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Last Candidate Standing
It is 1,842 miles from Marysville or Arlington to Des Moines, the capitol of Iowa. Thats a far distance for events there to determine who we might be voting for, but thats the way our system works. With nearly a year until the polls open, it did seem a bit excessive for the media to be assigning so much weight to one states primary results.
Was it pure coincidence that the airwaves were clogged with Iowa primary trivia during a TV writers strike? The public was led to think it was all about Iowa, but it wasnt. Candidates go where the cameras are. Cameras go where the candidates are in a surreal dance in which presidential candidates and media teams are locked in a conjugal ritual, each feeding off the other. Iowa was their stage. We were the audience.
John Edwards went 36 hours straight, hurtling from venue to venue. Gyms, lodge halls, theaters, courthouse steps, school auditoriums; wherever his handlers found an empty space, he filled it. One wonders whether what he said counted less than how many times he said it.
This was Edwards schedule for January 2:
12:30 a.m. Midnight caucus in Cass County
2:15 a.m. Meet with core supporters in Creston, Iowa.
5:15 a.m. Hold forth at a pancake breakfast in Centerville, Iowa.
7:00 a.m. Campaign kickoff in Ottumwa.
8:30 am. Meeting at the home of Bob Petrezelka, Mt. Pleasant
11:30 a.m. Appearance at the Ivy Bake Shop, Fort Madison
1:00 p.m. Campaign office meeting, Mt. Pleasant
3:30 p.m. Meet supporters at Capanna Coffee Co., Iowa City
5:00 p.m. Count down to Caucus, Marriott Hotel, Cedar Rapids
7:30 p.m. Meet undecided voters at Saints Rest Coffee House, Grinnell
8:30 p.m. Rally with John Mellencamp, Val Air Ballroom, West Des Moines
Eleven appearances in ten towns. No sleep from midnight until midnight. Hundreds of miles covered by road. You get the feeling that only Kryptonite could have slowed him down. If we must know who can go the longest without making a mistake, line them up and see who can say TOY-BOAT the most times in five seconds without making an error. Itll be good for laughs, after which they could rest up for a few really meaningful appearances.
Cheers for the stout people of Iowa who endured it all first hand. If were to believe what we saw was representative, every candidates every appearance drew a sizeable crowd. But I have a sneaking suspicion that here and there along the way, John, Hilary, Obama, Mike, Rudy, the other John and Joe found themselves talking to empty chairs. Those non-events were mercifully absent from the news.
Were not hearing enough debate on how to cure the silliness. Some advocate spending caps as in the U.K. where a candidate cannot spend more than 100,000 pounds. Dennis Kucinich would have the courts simply enforce existing election laws. Sound thinkers lobby for drastically shortening the period between joining the race and election.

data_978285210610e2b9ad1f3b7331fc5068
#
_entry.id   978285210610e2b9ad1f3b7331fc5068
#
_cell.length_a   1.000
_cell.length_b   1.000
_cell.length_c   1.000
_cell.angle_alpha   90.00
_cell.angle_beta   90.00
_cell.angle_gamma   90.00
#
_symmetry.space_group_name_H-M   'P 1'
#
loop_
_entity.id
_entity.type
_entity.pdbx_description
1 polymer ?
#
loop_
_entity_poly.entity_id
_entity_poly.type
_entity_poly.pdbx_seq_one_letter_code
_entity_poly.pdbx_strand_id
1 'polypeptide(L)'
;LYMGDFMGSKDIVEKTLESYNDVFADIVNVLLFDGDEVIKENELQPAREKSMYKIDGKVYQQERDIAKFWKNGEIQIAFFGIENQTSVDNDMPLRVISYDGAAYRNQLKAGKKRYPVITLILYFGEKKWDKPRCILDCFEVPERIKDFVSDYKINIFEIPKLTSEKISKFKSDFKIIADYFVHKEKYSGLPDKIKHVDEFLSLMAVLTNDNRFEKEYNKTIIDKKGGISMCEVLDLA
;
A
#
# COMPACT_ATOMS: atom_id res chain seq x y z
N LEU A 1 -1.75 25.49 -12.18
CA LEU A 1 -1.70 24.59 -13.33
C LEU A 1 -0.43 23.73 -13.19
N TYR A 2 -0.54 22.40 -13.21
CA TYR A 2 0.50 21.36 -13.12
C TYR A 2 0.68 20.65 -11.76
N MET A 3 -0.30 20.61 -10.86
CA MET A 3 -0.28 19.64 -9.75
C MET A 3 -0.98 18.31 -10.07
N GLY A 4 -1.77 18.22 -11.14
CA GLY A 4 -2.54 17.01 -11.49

Good thoughts, all of them. But it takes a naive person to believe that stiff legal curbs could end blatant and unsupervised campaigning. The Conservatives alone list over 600 heavily funded think-tanks that exist only to propagandize the public about issues and candidates, all of them protected by the First Amendment.
With electoral reform a distant dream, our candidates soldier on, bravely smiling through the fatigue as the nation watches to see who will falter first. Sleepless and weary, they mount the stage to pose as energetic and good humored one more time. Their audiences note whether they can still handle questions deftly without stammering, faltering or just looking as dazed as they feel.
It might be a good system if we were electing a marathon runner but were not. Killer schedules might find a place in a version of the series, Survivor, but not in a sensible election process. Given the hazing process were witnessing, few past presidents would have made the cut.
Wilson was too frail to hold up. Roosevelt, crippled as he was, wasnt up to non-stop barnstorming. Nixon, testy under pressure, would have suffered a meltdown. Trumangood old give-em-hell Harrywould have slammed his audiences with the facts and been eaten for breakfast by the press. Clearly, the system were watching isnt for hot-heads, wimps or even candidates with only average physical resources or imperfect psychological balance. It tests more for strength than wisdom.
Afterward, TV panelists and pollsters had their day, dissecting performances as thoroughly as CSI examiners. Each misstep, each misspoken phrase, each inappropriate garment was weighted as significant. If you listened, you detected a similarity to ESPNs post game wrap-ups.
That similarity isnt an accident. The newish word, infotainment, says it all. Information dressed as entertainment. Or entertainment posing as information. Just as televised sports are entertainment, politics is becoming a spectator sport. Who wins or loses and how they play the game makes snappier copy than the issues at stake. When it comes to voting on issues, score-keeping on whether they pass or fail is more entertaining than what those decisions mean to the nation.
To straighten out our electoral process, the media needs to reevaluate its entire approach. Some interviewers are doing just that, posing questions that reach for substance. Hopefully, the entire industrys responsibility to the public will mature beyond Brent Musburger and Chris Schenkels play-by-play style.
Certainly, Iowa voters targeted something more meaningful and that was rejection of the status quo. It was a blend of candor and the outsiders perspective that won them over, leaving candidates with ties to big-money politics wondering what happened.
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